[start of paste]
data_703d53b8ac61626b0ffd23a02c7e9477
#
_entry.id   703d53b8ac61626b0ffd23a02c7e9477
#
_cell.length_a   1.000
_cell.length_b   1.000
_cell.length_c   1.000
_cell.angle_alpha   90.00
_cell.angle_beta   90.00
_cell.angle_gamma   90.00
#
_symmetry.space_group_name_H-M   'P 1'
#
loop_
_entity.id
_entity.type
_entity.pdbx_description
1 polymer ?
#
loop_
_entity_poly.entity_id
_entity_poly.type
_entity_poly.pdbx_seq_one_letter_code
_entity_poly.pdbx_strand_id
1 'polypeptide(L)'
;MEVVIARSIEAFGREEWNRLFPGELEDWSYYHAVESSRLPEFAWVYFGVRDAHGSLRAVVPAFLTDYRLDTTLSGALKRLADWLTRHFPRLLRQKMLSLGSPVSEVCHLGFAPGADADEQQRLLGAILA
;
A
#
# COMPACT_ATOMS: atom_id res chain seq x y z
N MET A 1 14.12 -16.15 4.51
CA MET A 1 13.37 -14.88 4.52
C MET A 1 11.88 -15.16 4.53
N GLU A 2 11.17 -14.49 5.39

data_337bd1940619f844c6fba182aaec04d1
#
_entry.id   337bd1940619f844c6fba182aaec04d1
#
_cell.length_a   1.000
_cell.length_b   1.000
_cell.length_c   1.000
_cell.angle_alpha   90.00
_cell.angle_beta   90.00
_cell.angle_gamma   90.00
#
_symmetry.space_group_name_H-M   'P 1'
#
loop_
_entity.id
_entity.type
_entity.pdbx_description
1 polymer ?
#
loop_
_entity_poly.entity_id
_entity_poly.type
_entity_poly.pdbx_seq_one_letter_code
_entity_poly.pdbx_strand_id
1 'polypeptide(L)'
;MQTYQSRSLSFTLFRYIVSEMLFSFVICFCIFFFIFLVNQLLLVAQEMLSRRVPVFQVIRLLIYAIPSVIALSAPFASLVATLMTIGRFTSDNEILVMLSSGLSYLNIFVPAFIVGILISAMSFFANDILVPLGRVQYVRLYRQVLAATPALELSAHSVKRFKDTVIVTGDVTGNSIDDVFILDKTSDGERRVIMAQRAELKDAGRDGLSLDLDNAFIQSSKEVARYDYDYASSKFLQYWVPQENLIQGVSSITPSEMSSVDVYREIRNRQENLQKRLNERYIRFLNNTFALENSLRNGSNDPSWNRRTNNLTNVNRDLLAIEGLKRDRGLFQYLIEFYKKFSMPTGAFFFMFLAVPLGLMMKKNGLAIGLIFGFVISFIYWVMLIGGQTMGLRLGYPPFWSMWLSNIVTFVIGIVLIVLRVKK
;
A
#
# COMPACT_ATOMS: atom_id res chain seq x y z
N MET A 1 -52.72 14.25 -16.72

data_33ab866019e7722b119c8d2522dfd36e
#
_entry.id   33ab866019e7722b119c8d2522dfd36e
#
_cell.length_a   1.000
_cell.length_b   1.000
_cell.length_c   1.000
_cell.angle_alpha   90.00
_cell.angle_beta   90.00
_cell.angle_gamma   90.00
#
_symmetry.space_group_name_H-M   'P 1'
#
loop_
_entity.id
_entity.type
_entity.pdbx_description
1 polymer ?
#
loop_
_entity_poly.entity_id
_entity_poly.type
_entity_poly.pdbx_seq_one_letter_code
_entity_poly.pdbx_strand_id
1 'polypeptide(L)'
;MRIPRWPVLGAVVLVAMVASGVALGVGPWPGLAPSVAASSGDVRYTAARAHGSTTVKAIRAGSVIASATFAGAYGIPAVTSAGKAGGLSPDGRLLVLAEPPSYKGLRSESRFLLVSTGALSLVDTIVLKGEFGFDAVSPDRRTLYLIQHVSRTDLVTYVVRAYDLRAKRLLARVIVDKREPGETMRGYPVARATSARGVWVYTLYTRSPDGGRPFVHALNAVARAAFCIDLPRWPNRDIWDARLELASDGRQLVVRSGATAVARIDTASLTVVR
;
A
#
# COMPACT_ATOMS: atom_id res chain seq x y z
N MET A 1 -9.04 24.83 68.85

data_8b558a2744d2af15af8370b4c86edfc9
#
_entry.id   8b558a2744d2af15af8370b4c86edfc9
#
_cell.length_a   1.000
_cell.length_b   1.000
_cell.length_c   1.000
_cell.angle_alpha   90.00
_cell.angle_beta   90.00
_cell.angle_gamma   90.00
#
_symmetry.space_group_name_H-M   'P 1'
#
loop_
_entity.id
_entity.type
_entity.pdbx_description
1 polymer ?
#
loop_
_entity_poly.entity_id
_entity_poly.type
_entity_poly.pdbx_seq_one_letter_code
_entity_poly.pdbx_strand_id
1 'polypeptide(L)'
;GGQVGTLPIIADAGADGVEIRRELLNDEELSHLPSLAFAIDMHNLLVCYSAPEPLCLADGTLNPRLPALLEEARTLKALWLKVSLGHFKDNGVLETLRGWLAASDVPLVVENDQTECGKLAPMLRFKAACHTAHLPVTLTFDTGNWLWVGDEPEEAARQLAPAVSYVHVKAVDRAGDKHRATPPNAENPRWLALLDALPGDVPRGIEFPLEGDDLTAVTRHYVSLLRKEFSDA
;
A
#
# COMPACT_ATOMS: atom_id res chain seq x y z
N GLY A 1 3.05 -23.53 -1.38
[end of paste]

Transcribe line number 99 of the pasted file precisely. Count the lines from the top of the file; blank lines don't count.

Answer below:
_entry.id   8b558a2744d2af15af8370b4c86edfc9